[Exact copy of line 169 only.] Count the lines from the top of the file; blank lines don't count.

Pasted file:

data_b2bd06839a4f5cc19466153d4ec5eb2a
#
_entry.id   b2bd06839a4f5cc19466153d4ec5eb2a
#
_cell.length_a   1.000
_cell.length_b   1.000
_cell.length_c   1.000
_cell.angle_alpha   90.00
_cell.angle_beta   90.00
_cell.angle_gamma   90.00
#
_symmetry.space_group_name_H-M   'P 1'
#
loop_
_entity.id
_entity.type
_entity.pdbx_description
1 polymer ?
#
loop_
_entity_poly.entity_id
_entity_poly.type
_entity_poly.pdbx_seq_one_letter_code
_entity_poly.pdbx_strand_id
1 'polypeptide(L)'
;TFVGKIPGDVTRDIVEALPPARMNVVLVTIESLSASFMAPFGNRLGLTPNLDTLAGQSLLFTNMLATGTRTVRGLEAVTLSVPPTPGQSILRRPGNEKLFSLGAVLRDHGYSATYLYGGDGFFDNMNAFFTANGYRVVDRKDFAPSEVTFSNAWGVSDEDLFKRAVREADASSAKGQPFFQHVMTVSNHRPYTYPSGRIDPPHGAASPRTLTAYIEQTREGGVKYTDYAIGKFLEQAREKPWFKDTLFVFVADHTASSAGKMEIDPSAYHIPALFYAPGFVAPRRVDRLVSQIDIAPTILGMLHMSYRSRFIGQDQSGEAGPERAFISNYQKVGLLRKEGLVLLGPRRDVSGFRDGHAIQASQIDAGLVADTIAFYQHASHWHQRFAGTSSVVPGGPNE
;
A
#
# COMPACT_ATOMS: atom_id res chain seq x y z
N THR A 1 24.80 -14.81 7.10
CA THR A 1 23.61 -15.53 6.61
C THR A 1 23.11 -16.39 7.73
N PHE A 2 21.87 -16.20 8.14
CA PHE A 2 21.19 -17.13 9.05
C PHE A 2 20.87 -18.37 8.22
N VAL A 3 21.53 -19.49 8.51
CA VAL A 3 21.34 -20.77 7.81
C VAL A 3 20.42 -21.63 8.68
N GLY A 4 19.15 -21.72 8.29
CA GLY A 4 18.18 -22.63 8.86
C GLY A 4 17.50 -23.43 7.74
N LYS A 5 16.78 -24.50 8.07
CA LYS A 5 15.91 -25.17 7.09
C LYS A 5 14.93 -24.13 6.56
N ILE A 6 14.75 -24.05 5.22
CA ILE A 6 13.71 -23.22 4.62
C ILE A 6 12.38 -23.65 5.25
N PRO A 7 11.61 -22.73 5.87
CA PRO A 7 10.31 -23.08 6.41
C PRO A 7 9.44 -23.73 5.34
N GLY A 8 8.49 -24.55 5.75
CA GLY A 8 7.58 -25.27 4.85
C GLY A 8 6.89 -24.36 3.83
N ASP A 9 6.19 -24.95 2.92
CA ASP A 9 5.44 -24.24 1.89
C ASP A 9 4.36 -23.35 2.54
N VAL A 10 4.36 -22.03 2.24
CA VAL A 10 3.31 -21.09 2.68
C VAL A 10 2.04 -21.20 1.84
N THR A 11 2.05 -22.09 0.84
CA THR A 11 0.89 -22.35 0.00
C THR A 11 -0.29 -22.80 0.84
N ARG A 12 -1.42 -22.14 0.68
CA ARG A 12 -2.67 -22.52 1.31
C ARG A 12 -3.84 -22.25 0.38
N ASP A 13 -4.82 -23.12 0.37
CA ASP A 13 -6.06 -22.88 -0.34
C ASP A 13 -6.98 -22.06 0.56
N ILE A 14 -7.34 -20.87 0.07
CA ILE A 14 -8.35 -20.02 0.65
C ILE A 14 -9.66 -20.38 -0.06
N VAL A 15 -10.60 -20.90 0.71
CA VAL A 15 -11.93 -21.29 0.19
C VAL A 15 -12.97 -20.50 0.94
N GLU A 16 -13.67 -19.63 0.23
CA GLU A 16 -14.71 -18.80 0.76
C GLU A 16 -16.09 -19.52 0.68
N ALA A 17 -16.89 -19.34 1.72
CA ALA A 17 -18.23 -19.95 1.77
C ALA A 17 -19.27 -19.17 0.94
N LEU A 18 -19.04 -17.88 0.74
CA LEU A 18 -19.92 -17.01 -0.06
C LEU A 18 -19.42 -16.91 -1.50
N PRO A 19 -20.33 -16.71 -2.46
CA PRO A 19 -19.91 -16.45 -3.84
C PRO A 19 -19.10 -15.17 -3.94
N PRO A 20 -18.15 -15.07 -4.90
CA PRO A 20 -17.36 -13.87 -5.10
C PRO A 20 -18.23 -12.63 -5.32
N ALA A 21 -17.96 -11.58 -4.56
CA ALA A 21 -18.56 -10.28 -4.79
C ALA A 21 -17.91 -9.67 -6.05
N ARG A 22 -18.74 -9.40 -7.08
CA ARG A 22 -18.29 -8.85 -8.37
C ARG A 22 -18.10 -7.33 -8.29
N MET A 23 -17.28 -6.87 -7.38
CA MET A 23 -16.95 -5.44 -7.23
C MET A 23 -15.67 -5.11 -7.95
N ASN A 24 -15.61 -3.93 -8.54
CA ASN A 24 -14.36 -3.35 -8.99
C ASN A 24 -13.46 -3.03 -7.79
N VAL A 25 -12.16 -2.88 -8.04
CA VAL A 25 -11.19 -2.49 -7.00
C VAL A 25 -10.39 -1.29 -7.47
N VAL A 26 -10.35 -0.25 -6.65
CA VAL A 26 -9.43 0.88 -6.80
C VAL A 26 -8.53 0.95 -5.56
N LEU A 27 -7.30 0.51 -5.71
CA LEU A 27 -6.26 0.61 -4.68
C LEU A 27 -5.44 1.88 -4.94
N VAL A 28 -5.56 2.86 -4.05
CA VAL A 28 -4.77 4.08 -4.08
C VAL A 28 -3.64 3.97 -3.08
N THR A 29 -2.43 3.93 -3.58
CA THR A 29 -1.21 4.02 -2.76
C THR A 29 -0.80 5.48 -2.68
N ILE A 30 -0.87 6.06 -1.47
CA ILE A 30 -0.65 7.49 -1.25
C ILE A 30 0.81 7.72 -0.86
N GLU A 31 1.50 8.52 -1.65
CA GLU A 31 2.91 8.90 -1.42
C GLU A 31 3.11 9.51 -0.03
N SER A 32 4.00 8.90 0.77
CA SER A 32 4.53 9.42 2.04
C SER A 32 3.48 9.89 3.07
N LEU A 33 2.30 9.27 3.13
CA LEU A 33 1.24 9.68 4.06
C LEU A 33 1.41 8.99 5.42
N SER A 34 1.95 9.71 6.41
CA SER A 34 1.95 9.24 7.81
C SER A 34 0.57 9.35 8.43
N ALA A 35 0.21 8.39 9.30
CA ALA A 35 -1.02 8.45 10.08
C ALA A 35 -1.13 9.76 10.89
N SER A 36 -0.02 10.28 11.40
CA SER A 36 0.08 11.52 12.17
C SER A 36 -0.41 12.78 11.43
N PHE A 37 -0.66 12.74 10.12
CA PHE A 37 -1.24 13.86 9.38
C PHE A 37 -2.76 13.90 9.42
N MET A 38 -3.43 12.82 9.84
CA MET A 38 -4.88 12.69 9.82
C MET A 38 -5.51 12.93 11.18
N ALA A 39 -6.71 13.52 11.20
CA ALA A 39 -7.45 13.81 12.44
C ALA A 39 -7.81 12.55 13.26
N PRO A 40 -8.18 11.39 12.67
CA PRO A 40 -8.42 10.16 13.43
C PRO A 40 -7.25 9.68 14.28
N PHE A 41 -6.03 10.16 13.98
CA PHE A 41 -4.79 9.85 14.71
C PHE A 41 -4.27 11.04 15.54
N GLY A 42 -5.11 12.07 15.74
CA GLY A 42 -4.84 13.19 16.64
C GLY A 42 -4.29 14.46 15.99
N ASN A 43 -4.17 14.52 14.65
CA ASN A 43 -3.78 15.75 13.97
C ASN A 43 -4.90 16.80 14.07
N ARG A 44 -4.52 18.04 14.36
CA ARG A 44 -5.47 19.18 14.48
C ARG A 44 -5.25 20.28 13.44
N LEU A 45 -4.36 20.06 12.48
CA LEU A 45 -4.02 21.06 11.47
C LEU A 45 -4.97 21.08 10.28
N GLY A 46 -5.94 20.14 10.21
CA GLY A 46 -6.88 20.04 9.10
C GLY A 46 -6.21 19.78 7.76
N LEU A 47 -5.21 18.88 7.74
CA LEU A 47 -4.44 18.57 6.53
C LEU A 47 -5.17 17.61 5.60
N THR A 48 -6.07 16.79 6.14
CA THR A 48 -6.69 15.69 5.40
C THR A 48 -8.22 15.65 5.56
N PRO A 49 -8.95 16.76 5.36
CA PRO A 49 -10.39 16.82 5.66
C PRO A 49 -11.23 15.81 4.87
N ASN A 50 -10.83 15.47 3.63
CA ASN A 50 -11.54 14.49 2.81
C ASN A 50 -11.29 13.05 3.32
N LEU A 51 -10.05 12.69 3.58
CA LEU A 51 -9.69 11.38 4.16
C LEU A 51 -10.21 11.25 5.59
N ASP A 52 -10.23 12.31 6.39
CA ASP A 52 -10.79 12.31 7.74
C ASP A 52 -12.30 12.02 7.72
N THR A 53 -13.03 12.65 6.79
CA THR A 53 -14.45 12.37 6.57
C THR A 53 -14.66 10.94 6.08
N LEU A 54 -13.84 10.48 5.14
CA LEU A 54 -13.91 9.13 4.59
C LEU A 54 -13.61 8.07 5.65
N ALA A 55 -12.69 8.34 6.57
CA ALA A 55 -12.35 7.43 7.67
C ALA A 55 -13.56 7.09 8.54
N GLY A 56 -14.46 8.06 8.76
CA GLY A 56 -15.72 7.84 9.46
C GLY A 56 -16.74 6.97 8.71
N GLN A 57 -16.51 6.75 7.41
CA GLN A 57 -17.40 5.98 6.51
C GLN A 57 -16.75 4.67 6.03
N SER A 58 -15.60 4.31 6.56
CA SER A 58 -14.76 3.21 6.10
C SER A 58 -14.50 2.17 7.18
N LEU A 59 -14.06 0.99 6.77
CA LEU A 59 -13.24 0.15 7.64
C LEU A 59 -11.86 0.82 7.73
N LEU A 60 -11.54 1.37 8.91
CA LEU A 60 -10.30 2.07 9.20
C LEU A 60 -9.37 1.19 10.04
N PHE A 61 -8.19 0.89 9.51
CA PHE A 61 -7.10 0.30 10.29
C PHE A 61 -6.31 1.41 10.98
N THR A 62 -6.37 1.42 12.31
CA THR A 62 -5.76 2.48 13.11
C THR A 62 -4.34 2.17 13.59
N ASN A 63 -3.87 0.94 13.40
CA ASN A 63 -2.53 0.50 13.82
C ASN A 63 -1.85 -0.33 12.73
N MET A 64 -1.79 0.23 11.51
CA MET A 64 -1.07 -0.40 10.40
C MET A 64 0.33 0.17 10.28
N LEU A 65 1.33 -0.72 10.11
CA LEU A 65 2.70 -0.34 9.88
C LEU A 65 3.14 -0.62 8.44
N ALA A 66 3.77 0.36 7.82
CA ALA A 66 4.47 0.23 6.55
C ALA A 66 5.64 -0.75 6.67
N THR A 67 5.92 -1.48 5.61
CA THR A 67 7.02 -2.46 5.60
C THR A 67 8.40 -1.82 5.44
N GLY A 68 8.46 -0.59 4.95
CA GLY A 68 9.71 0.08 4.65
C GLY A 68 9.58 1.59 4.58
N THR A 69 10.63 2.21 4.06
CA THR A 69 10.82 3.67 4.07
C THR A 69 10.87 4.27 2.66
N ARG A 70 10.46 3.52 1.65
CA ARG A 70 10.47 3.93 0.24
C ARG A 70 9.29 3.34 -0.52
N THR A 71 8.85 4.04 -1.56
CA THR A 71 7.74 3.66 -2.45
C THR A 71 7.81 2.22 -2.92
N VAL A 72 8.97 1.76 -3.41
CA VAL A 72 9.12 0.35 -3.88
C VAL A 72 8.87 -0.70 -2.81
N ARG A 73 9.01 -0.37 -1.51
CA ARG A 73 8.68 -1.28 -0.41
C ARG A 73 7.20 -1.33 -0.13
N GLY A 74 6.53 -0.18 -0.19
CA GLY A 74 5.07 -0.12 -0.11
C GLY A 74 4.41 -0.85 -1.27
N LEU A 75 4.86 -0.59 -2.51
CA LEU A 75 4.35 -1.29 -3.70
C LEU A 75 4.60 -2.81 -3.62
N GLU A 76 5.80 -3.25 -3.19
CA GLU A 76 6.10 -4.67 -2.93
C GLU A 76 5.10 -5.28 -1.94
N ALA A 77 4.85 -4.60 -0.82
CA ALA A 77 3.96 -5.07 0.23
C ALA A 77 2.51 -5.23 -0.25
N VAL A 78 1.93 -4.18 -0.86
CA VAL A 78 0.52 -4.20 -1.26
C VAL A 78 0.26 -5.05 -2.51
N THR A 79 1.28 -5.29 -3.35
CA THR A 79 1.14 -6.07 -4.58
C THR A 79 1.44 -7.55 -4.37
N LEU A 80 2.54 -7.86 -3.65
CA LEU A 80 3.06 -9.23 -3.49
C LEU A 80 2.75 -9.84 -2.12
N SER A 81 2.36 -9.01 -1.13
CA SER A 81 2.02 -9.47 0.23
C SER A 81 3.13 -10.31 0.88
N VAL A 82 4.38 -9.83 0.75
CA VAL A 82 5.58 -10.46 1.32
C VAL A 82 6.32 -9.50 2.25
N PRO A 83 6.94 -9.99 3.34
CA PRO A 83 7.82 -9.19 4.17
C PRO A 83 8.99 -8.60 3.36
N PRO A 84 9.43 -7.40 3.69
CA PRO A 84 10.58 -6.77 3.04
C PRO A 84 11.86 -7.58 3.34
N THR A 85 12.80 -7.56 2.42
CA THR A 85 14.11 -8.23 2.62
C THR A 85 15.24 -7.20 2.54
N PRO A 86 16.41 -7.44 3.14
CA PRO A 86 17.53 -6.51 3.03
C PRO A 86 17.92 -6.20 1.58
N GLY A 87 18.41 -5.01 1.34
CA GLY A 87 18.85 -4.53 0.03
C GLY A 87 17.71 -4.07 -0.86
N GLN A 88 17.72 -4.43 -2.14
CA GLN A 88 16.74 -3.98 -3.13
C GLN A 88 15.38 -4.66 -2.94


N LEU A 47 -5.21 18.88 7.74